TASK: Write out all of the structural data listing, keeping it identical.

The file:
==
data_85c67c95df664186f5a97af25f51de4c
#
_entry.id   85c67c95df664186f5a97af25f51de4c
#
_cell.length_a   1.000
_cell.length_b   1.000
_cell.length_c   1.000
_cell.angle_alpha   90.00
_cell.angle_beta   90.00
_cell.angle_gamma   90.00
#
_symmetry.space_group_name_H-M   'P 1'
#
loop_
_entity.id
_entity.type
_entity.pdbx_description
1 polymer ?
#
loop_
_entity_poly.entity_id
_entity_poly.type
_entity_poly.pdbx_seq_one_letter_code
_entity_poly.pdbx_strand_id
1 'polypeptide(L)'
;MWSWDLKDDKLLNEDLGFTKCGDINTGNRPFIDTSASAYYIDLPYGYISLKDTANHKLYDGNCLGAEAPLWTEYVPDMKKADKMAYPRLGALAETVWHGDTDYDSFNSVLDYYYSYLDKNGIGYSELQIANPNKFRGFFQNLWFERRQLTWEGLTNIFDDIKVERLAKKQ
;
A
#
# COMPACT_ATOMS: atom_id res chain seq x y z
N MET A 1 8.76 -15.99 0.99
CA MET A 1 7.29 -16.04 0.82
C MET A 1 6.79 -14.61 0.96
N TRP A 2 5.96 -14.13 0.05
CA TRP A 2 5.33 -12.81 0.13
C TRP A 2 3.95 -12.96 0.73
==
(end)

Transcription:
data_85c67c95df664186f5a97af25f51de4c
#
_entry.id   85c67c95df664186f5a97af25f51de4c
#
_cell.length_a   1.000
_cell.length_b   1.000
_cell.length_c   1.000
_cell.angle_alpha   90.00
_cell.angle_beta   90.00
_cell.angle_gamma   90.00
#
_symmetry.space_group_name_H-M   'P 1'
#
loop_
_entity.id
_entity.type
_entity.pdbx_description
1 polymer ?
#
loop_
_entity_poly.entity_id
_entity_poly.type
_entity_poly.pdbx_seq_one_letter_code
_entity_poly.pdbx_strand_id
1 'polypeptide(L)'
;MWSWDLKDDKLLNEDLGFTKCGDINTGNRPFIDTSASAYYIDLPYGYISLKDTANHKLYDGNCLGAEAPLWTEYVPDMKKADKMAYPRLGALAETVWHGDTDYDSFNSVLDYYYSYLDKNGIGYSELQIANPNKFRGFFQNLWFERRQLTWEGLTNIFDDIKVERLAKKQ
;
A
#
# COMPACT_ATOMS: atom_id res chain seq x y z
N MET A 1 8.76 -15.99 0.99
CA MET A 1 7.29 -16.04 0.82
C MET A 1 6.79 -14.61 0.96
N TRP A 2 5.96 -14.13 0.05
CA TRP A 2 5.33 -12.81 0.13
C TRP A 2 3.95 -12.96 0.73